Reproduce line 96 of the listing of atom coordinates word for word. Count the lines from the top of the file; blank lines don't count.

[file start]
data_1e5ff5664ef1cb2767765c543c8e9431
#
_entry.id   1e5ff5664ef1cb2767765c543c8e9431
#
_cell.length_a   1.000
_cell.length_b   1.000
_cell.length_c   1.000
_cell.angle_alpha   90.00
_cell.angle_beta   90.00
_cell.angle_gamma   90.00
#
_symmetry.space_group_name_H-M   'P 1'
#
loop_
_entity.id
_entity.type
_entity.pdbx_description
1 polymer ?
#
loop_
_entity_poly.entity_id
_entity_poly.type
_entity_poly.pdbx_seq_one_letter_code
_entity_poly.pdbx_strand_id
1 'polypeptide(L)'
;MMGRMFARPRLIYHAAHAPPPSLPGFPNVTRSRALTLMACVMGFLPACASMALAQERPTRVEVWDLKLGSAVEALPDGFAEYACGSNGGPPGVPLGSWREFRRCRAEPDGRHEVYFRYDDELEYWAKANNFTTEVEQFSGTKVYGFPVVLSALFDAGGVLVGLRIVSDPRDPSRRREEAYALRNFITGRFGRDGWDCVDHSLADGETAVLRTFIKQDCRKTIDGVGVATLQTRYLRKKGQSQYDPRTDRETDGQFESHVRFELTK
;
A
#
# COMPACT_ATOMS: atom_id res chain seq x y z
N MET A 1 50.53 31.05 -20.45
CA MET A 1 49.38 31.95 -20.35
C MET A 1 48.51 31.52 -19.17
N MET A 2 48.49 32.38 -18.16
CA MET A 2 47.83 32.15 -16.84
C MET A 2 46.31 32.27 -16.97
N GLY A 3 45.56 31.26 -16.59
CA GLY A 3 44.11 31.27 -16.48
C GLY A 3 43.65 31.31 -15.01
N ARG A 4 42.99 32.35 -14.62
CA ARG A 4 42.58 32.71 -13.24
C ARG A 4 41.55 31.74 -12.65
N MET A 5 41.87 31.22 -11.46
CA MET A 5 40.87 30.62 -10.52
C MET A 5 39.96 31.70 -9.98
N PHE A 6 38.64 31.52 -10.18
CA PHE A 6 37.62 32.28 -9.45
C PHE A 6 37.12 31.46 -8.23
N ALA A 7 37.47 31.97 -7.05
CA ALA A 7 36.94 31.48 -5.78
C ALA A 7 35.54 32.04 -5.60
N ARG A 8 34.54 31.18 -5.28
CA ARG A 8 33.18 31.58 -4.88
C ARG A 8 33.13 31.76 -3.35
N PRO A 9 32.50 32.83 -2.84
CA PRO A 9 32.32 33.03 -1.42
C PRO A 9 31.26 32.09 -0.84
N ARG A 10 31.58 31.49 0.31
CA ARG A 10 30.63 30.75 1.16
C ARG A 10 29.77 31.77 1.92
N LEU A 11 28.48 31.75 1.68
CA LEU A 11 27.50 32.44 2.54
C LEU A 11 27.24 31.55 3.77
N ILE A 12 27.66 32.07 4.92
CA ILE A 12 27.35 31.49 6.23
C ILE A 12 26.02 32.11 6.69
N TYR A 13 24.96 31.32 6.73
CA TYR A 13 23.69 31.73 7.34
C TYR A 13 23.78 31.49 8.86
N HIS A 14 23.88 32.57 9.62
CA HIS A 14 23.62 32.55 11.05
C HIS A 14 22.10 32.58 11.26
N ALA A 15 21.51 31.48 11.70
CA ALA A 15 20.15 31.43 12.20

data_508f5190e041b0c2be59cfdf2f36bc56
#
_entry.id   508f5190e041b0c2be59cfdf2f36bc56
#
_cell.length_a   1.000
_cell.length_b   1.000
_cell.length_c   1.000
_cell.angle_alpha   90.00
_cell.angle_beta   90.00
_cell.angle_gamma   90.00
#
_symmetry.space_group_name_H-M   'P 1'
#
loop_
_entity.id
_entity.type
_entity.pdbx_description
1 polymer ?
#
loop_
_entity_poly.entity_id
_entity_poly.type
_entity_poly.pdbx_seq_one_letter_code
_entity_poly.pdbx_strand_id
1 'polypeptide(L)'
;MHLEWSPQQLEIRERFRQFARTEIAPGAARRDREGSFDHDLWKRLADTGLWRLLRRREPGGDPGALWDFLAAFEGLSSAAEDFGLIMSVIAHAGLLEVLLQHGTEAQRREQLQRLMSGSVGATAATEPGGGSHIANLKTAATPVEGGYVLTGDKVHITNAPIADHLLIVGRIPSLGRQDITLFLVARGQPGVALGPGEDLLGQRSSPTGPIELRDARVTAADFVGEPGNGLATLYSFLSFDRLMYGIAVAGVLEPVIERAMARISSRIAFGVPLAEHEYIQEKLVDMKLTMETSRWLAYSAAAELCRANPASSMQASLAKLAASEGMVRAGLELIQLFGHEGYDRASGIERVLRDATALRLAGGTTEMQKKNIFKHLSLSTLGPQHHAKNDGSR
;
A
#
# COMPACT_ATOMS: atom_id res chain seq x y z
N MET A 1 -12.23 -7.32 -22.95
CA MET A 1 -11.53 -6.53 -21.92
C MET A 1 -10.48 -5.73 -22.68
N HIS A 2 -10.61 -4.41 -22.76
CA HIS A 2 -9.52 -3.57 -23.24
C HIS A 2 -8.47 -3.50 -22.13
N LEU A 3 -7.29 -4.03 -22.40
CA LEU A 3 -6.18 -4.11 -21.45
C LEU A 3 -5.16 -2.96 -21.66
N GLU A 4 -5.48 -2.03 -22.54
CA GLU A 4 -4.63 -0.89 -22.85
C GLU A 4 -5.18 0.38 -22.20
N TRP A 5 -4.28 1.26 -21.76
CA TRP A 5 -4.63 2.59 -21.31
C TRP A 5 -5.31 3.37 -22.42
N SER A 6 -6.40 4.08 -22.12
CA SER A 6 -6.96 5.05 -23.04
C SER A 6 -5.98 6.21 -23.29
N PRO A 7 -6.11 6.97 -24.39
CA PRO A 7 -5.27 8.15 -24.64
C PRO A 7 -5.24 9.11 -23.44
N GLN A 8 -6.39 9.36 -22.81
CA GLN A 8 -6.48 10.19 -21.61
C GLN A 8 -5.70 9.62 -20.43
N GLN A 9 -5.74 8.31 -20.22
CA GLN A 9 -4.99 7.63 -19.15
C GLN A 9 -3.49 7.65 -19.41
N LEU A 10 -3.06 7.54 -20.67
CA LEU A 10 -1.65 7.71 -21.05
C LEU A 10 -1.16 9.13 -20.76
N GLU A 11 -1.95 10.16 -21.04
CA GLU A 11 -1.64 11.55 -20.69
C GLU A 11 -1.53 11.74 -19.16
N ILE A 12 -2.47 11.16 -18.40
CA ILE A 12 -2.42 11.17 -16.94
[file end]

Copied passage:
_entity_poly.type